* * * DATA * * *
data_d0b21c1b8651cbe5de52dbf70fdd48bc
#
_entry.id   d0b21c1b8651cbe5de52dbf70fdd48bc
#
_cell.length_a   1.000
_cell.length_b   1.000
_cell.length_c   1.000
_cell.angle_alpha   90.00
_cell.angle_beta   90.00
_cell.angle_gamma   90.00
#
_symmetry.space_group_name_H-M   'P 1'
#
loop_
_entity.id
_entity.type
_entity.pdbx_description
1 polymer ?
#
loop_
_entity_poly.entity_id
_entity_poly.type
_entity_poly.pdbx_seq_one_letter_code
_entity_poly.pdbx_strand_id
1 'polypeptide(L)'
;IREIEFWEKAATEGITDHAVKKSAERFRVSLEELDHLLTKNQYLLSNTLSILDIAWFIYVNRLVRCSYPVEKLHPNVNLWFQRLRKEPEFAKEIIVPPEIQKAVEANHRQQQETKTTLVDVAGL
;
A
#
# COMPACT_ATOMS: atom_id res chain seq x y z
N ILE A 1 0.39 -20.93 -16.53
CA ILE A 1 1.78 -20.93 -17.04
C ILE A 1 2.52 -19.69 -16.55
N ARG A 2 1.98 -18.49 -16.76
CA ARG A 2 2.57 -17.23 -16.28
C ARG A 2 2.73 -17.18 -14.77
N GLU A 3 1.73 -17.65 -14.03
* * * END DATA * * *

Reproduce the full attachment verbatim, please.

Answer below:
data_d0b21c1b8651cbe5de52dbf70fdd48bc
#
_entry.id   d0b21c1b8651cbe5de52dbf70fdd48bc
#
_cell.length_a   1.000
_cell.length_b   1.000
_cell.length_c   1.000
_cell.angle_alpha   90.00
_cell.angle_beta   90.00
_cell.angle_gamma   90.00
#
_symmetry.space_group_name_H-M   'P 1'
#
loop_
_entity.id
_entity.type
_entity.pdbx_description
1 polymer ?
#
loop_
_entity_poly.entity_id
_entity_poly.type
_entity_poly.pdbx_seq_one_letter_code
_entity_poly.pdbx_strand_id
1 'polypeptide(L)'
;IREIEFWEKAATEGITDHAVKKSAERFRVSLEELDHLLTKNQYLLSNTLSILDIAWFIYVNRLVRCSYPVEKLHPNVNLWFQRLRKEPEFAKEIIVPPEIQKAVEANHRQQQETKTTLVDVAGL
;
A
#
# COMPACT_ATOMS: atom_id res chain seq x y z
N ILE A 1 0.39 -20.93 -16.53
CA ILE A 1 1.78 -20.93 -17.04
C ILE A 1 2.52 -19.69 -16.55
N ARG A 2 1.98 -18.49 -16.76
CA ARG A 2 2.57 -17.23 -16.28
C ARG A 2 2.73 -17.18 -14.77
N GLU A 3 1.73 -17.65 -14.03